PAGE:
Why it is IMPORTANT to build communities of practice in your agile organization ?

Managers have the ability to split organizations into teams, programs and functions. This causes a deep level of ignorance, duplication of work, less knowledge sharing or even worst. In this case, people feel they are working alone and not supported which is the main 'WHY' people left their job and start seeking for better scope.
In order to avoid all those problems, organizations are making new changes and ways of transformation to make their collaborators more flexible. That's why communities of practice are built. In fact, the main reason is to create a link between different people and connect them independently from the team they are working on.
Those communities offer multiple important advantages to members and to organization. In this talk, Emna will brings examples of community of practice development within Ministry of Testing Sfax Meetups. She will show you why communities of practice are an important part of your agile organization and what role they can perform in the short and long term. Also she will refer to the importance of gamification in building those communities and other helpful strategies to connect people using different methods of fragmenting the organization such as spotify model.

Outline/Structure of the Talk

- Problems faced due to the broken link between people
- The importance of building communities of practice
- Steps required to run a communiy of practice in an agile manner
- Different activities which will strengthen the testing community
- Gamification in testing

Learning Outcome

- Learning the importance of having community of practice

- Being able to build a community of practice

Target Audience

Everyone can join

schedule Submitted 4 years ago

  • Dave Snowden

    Dave Snowden - Is Mindset yet another agile buzzword?

    45 Mins

    While it is true to say that people’s attitudes and beliefs are key to implementing an agile project, or Agile in itself, much of the use of the term ‘mindset’ implies a mental model that can be defined and engineered. In this presentation, we will look at how we can measure attitudes within an organization and use multiple small actions to trigger the rapid evolution of organizational culture, so that it can sustain agile developments. Mindset and the alignment-based ideas of some on the Agile movement too often imply creating homogeneous beliefs and values that will lead to full alignment. In practice, this damages resilience and can be dangerous. This presentation will introduce the idea of coherence instead of alignment - the celebration of cognitive and behavioral differences that can align if needed to support the delivery of sustainable solutions.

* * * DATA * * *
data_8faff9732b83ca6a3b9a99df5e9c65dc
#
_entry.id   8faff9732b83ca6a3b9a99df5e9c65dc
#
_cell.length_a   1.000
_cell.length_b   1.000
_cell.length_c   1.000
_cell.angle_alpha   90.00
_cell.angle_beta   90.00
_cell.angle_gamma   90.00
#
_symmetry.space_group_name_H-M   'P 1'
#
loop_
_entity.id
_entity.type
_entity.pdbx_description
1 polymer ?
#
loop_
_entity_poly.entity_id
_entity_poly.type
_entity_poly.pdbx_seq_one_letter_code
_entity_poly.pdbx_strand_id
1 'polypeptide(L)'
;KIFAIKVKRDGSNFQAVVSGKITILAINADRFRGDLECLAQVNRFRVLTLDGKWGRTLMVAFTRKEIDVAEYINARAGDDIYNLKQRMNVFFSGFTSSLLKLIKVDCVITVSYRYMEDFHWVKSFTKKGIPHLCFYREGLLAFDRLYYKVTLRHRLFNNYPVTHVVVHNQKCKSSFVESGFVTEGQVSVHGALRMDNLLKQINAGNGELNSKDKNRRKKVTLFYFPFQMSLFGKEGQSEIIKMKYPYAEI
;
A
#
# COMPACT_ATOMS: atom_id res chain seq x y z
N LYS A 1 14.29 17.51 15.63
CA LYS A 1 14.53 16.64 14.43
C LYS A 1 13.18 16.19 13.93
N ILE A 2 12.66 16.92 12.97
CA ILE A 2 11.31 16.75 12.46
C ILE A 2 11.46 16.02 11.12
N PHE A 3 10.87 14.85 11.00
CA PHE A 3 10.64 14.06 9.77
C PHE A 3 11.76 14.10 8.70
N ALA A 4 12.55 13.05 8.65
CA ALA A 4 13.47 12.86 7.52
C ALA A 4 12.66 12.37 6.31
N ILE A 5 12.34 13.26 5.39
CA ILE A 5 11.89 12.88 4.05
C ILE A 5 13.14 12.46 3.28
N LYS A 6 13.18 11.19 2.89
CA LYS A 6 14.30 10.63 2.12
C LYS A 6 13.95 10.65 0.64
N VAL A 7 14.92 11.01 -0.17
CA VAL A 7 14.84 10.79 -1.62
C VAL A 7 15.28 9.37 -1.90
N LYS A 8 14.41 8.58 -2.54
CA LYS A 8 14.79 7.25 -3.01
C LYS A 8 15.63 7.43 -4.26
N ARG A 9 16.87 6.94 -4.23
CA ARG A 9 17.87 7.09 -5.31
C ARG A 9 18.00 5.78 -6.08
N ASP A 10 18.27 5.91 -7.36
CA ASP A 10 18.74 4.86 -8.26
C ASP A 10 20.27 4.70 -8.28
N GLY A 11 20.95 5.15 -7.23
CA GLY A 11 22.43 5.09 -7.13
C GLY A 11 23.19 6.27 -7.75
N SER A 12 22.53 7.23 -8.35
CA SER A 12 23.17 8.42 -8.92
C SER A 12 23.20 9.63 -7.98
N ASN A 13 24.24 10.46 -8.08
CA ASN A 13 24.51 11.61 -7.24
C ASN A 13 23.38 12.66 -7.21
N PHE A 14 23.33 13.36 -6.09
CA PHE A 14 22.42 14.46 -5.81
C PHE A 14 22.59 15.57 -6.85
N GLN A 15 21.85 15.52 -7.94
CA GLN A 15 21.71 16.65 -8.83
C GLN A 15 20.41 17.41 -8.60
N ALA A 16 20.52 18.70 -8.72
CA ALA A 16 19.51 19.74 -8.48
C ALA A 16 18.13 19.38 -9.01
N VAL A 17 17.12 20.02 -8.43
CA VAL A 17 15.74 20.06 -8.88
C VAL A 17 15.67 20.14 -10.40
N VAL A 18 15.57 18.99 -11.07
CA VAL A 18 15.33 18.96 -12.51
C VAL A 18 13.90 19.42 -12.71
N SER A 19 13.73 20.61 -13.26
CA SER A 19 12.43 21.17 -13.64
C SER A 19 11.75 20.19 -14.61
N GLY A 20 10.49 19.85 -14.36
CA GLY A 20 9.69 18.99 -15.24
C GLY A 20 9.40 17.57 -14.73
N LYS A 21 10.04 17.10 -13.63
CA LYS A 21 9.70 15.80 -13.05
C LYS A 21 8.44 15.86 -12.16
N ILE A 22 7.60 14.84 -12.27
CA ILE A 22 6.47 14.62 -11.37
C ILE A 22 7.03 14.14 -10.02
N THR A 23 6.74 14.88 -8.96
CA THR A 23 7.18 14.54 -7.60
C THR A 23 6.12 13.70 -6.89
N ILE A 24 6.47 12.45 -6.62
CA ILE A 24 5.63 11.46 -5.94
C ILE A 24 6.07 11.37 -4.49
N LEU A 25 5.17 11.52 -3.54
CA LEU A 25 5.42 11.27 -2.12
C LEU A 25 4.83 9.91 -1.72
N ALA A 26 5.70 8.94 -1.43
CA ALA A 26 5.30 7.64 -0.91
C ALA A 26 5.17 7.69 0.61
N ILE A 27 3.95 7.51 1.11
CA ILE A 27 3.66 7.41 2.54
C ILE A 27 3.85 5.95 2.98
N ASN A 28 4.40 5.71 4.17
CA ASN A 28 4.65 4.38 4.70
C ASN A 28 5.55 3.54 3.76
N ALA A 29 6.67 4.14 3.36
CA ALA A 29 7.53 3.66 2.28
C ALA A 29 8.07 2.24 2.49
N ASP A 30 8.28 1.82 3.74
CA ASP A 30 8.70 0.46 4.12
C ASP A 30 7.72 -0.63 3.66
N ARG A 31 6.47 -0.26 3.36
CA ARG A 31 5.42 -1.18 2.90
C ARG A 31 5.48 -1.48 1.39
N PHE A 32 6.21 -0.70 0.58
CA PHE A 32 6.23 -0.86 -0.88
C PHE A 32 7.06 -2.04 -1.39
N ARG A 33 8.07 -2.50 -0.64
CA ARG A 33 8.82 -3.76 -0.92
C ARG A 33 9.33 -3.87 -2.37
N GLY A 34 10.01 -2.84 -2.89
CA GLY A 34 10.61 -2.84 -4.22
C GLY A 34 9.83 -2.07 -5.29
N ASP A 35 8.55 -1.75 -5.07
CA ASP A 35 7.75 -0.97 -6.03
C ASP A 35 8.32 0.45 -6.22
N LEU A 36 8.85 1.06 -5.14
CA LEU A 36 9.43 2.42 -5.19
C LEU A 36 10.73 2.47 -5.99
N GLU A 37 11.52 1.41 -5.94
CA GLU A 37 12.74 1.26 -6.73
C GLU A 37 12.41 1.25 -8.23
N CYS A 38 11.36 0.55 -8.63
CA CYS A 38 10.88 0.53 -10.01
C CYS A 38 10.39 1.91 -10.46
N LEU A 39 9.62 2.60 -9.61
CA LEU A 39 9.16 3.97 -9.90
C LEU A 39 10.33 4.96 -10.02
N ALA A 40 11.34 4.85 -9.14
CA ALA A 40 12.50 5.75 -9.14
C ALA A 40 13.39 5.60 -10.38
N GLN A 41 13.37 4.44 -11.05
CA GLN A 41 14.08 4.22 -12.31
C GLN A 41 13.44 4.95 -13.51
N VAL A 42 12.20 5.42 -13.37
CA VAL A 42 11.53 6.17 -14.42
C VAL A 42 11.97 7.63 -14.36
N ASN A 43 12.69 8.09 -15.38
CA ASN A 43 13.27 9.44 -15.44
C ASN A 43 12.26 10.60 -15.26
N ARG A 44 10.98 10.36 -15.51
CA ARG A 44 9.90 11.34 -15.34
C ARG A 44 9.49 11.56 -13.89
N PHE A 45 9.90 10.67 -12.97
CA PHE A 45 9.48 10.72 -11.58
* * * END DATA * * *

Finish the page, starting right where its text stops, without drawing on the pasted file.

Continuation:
• Jean-Pierre Lambert

    Jean-Pierre Lambert - One week in my agile tester's shoes

    Jean-Pierre Lambert
    Jean-Pierre Lambert
    Agile Coach
    schedule 4 years ago
    Sold Out!
    45 Mins

    We all know what is the job of a tester or QA people: she tests... Specifically, she validates changes, she checks non-regression, plus some other things on the side.

    But what's her job now that the company is all agile and stuff? It seems no one knows, not to mention that she has been integrated into an agile team. How is it possible to do the same stuff than before but now under the tight deadline of a Sprint? Besides everyone is talking about test automation, so do we really still need a tester?

    Why not answer to all these questions by tagging along with an agile tester during a week? During one week, you'll get to see what is the everyday life of an agile tester, what her days are made of, and all the value she's bringing to the team without setting herself as the production environment warden.

    In this session you'll see no dogmatism. You'll witness lifelike situations, shared in a humorous tone.

    You'll see that the agile tester role is very subtle. Unlike what most people might think, the agile tester has a lot of work to do and most teams would gain a lot to have one!

  • Deepak Koul

    Deepak Koul - From User Stories to User Experience Stories

    20 Mins

    Mike Cohn advocated writing user stories in a “As a <user> , I want <action> so that <benefit>” template because it put the system requirements in first person, thereby bringing an inherent user perspective to design and helping product owners prioritize effectively. However, the user perspective has so far not captured the user state of mind or mood resulting in terribly designed interfaces and bad user experiences.

    Let us look at a couple of user stories to understand this concept.

    a. As an entitled-to-support user, I want to enter my broken in-warranty hard disk details so that I can create a support ticket.

    b. As a valid user, I want to like my friend’s post so that he gets fake internet karma.

    For a development team, these user stories mean fields, buttons, backend, fancy CSS and that is all. But if you look closely, user in story 1 is not just an entitled-to-support user but a ‘frustrated and dejected” user whereas the user in story 2 is a ‘happy’ user.

    How about rephrasing the user stories in the experience template

    As a <user> , I want <action> so that <benefit> becomes As a <mood> <user> , I want <action> so that <benefit>

    Since the purpose of user stories was to initiate and enable team discussions on features and not be the actual task set in stone, I strongly believe that capturing user mood in the story would enable better design discussions and even sharper prioritization.